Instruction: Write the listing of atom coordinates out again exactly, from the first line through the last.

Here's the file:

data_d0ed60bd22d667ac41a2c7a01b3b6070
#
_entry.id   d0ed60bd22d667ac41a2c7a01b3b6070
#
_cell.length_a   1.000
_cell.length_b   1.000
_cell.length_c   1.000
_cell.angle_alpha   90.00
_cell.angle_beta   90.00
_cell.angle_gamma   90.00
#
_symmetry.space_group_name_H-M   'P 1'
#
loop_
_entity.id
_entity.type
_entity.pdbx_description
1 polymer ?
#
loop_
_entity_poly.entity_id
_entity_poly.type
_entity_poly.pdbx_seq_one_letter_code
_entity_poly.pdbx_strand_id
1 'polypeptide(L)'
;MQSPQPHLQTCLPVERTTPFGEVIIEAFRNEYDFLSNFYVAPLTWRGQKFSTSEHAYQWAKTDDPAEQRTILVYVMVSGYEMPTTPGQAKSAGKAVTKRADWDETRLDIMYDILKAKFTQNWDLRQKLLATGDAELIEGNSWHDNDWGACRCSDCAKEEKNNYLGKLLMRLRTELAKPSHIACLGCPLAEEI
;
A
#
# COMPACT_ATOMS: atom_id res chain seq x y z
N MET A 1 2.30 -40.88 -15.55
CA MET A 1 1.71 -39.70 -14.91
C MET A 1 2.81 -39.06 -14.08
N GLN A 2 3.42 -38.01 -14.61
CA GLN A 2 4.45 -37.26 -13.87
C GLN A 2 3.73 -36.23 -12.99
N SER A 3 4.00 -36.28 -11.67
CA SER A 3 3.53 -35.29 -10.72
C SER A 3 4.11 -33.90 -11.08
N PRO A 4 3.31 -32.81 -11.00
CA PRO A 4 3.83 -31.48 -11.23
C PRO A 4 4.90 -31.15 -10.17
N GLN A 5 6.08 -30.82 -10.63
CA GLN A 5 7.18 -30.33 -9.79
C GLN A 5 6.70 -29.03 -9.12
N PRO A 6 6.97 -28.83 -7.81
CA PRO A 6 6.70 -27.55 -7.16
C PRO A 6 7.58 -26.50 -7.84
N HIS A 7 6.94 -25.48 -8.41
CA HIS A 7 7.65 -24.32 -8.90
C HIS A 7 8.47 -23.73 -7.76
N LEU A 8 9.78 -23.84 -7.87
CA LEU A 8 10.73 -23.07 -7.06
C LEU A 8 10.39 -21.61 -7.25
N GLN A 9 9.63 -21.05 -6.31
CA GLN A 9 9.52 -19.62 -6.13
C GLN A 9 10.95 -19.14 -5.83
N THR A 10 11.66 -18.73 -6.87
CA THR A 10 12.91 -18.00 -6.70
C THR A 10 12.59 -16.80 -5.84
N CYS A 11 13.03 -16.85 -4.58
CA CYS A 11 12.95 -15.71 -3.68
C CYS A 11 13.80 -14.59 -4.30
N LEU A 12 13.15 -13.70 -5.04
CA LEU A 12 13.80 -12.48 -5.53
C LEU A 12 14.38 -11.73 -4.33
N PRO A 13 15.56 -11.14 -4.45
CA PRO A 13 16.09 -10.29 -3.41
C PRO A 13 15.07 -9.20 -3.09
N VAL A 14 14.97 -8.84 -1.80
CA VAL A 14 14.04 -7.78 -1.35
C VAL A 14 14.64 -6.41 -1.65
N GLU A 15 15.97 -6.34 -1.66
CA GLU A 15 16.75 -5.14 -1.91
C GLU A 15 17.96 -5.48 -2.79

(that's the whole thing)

data_d0ed60bd22d667ac41a2c7a01b3b6070
#
_entry.id   d0ed60bd22d667ac41a2c7a01b3b6070
#
_cell.length_a   1.000
_cell.length_b   1.000
_cell.length_c   1.000
_cell.angle_alpha   90.00
_cell.angle_beta   90.00
_cell.angle_gamma   90.00
#
_symmetry.space_group_name_H-M   'P 1'
#
loop_
_entity.id
_entity.type
_entity.pdbx_description
1 polymer ?
#
loop_
_entity_poly.entity_id
_entity_poly.type
_entity_poly.pdbx_seq_one_letter_code
_entity_poly.pdbx_strand_id
1 'polypeptide(L)'
;MQSPQPHLQTCLPVERTTPFGEVIIEAFRNEYDFLSNFYVAPLTWRGQKFSTSEHAYQWAKTDDPAEQRTILVYVMVSGYEMPTTPGQAKSAGKAVTKRADWDETRLDIMYDILKAKFTQNWDLRQKLLATGDAELIEGNSWHDNDWGACRCSDCAKEEKNNYLGKLLMRLRTELAKPSHIACLGCPLAEEI
;
A
#
# COMPACT_ATOMS: atom_id res chain seq x y z
N MET A 1 2.30 -40.88 -15.55
CA MET A 1 1.71 -39.70 -14.91
C MET A 1 2.81 -39.06 -14.08
N GLN A 2 3.42 -38.01 -14.61
CA GLN A 2 4.45 -37.26 -13.87
C GLN A 2 3.73 -36.23 -12.99
N SER A 3 4.00 -36.28 -11.67
CA SER A 3 3.53 -35.29 -10.72
C SER A 3 4.11 -33.90 -11.08
N PRO A 4 3.31 -32.81 -11.00
CA PRO A 4 3.83 -31.48 -11.23
C PRO A 4 4.90 -31.15 -10.17
N GLN A 5 6.08 -30.82 -10.63
CA GLN A 5 7.18 -30.33 -9.79
C GLN A 5 6.70 -29.03 -9.12
N PRO A 6 6.97 -28.83 -7.81
CA PRO A 6 6.70 -27.55 -7.16
C PRO A 6 7.58 -26.50 -7.84
N HIS A 7 6.94 -25.48 -8.41
CA HIS A 7 7.65 -24.32 -8.90
C HIS A 7 8.47 -23.73 -7.76
N LEU A 8 9.78 -23.84 -7.87
CA LEU A 8 10.73 -23.07 -7.06
C LEU A 8 10.39 -21.61 -7.25
N GLN A 9 9.63 -21.05 -6.31
CA GLN A 9 9.52 -19.62 -6.13
C GLN A 9 10.95 -19.14 -5.83
N THR A 10 11.66 -18.73 -6.87
CA THR A 10 12.91 -18.00 -6.70
C THR A 10 12.59 -16.80 -5.84
N CYS A 11 13.03 -16.85 -4.58
CA CYS A 11 12.95 -15.71 -3.68
C CYS A 11 13.80 -14.59 -4.30
N LEU A 12 13.15 -13.70 -5.04
CA LEU A 12 13.80 -12.48 -5.53
C LEU A 12 14.38 -11.73 -4.33
N PRO A 13 15.56 -11.14 -4.45
CA PRO A 13 16.09 -10.29 -3.41
C PRO A 13 15.07 -9.20 -3.09
N VAL A 14 14.97 -8.84 -1.80
CA VAL A 14 14.04 -7.78 -1.35
C VAL A 14 14.64 -6.41 -1.65
N GLU A 15 15.97 -6.34 -1.66
CA GLU A 15 16.75 -5.14 -1.91
C GLU A 15 17.96 -5.48 -2.79